• Contains striking originality of approach or analysis.
  • Demonstrates exhaustive or innovative research (where independent research required).
  • Exceptionally well written, structured and expressed.
  • Is otherwise exceptional in some way.


75 - 84

  • Completely answers the question.
  • Achieves a critical and evaluative approach to the issues.
  • Content and structure is well organised in support of the argument.
  • Demonstrates extensive research and analysis to support a well-documented argument.
  • Generally well expressed and free from errors.
  • Has a clear structure and is well articulated.


65 - 74

  • Covers main issues fairly well in answering the question.
  • Contains no significant errors.
  • Demonstrates an attempted critical approach to the issues.
  • Demonstrates reasonably sound research and analysis in addressing the key issues.
  • Has a clear structure and reasonably clear expression.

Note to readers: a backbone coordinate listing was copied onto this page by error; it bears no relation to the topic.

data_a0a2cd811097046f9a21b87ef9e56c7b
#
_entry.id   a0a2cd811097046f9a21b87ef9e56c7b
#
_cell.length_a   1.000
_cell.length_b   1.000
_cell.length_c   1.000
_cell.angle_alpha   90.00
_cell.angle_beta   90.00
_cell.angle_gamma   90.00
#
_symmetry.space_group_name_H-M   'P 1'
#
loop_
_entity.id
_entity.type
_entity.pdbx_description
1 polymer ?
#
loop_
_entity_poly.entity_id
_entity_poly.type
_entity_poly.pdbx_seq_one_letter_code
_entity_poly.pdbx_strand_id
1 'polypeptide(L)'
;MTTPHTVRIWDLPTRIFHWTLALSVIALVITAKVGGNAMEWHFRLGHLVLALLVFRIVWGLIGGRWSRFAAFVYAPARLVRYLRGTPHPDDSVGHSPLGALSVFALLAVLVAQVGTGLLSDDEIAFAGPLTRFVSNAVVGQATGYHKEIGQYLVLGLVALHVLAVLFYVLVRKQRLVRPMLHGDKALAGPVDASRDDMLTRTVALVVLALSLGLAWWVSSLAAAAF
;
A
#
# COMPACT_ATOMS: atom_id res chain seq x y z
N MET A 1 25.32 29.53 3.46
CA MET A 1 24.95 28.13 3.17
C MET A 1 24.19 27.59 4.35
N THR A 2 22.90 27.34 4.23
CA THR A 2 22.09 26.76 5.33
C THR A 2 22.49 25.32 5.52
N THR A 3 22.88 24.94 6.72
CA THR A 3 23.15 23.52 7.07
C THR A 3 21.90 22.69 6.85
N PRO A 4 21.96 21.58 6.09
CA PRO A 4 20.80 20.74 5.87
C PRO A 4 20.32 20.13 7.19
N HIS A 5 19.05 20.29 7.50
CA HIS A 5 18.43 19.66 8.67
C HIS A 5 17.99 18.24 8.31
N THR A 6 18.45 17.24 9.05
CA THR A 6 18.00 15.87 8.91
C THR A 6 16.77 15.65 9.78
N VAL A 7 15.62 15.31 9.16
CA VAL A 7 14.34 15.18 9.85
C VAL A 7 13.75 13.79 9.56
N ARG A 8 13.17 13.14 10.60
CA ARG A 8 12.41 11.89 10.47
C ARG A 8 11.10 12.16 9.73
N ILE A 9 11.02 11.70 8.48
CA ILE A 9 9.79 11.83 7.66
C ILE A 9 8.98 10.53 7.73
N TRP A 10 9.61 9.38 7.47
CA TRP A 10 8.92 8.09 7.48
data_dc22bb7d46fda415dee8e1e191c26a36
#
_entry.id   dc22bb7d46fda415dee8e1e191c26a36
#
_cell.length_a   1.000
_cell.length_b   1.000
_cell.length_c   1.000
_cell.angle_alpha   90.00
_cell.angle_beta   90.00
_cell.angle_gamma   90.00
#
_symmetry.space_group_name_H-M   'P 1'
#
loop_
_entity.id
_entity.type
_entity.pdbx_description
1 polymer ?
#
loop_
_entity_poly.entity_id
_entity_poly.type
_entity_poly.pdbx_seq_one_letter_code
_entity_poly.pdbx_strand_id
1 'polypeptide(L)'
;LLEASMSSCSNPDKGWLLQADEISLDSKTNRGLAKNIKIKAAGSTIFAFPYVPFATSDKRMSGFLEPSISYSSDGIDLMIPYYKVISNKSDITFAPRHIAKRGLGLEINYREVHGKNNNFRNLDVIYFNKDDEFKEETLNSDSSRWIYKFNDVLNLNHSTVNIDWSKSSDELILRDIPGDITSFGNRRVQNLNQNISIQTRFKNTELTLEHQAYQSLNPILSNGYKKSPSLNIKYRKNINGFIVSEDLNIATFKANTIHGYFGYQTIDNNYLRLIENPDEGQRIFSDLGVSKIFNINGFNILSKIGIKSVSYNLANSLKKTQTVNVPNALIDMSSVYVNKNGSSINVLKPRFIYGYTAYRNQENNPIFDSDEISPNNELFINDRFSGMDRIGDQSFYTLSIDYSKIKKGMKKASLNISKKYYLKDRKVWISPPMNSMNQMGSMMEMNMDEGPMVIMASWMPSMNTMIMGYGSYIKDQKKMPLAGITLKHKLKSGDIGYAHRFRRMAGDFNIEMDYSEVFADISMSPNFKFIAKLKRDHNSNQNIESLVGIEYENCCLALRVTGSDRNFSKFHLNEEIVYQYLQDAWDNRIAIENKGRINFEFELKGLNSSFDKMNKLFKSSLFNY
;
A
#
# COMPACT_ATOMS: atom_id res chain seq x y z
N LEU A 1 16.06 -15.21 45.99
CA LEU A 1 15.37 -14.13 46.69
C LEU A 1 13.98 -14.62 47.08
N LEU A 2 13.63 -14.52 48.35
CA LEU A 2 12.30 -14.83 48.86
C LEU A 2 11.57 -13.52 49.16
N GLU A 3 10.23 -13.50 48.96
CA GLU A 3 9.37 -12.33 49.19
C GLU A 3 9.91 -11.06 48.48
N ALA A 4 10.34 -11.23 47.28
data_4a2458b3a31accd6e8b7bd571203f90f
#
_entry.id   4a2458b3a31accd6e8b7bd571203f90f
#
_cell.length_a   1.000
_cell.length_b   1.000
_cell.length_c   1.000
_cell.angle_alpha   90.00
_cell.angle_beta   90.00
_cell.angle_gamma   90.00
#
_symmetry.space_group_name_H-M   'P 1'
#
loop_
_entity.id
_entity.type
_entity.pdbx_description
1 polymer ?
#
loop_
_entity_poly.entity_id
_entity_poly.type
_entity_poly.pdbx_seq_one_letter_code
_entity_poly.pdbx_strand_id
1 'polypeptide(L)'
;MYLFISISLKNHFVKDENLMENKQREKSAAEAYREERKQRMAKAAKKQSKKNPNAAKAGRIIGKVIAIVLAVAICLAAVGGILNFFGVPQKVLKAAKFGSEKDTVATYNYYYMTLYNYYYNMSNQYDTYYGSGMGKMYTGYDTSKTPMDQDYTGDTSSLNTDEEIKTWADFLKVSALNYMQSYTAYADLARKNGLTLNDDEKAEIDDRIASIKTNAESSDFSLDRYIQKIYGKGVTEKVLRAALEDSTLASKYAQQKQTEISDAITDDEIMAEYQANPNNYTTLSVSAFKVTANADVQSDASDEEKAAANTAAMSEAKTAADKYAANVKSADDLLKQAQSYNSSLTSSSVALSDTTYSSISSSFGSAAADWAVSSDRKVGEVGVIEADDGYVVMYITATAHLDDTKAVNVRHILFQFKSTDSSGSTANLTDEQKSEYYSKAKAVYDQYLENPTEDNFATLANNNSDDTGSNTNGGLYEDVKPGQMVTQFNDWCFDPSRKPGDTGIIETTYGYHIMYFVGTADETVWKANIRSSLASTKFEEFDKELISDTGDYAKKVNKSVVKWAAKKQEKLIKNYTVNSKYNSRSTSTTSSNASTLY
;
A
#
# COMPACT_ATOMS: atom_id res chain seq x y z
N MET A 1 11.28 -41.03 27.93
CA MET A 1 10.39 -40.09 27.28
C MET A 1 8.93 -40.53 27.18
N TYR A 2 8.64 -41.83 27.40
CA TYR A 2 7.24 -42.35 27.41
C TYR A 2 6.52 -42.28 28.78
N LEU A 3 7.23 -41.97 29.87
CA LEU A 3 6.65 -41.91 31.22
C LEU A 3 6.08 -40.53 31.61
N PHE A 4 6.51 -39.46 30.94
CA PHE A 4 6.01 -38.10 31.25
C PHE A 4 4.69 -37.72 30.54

50 - 64

  • Identifies the key issues, but does not follow through with a reasoned argument.
  • Contains some significant errors.
  • Displays satisfactory engagement with the key issues.
  • Offers a descriptive summary of material relevant to the question.
  • Superficial use of material, and may display a tendency to paraphrase.
  • Demonstrates little evidence of in-depth research or analysis.
  • Adequate expression.
  • Overall, demonstrates the minimum level of competence in the assessment and satisfies the requirements to proceed to higher-level studies in the degree or subject area.


0 - 49

  • Does not answer the question.
  • Contains significant or numerous errors.
  • Few or no identifiable arguments.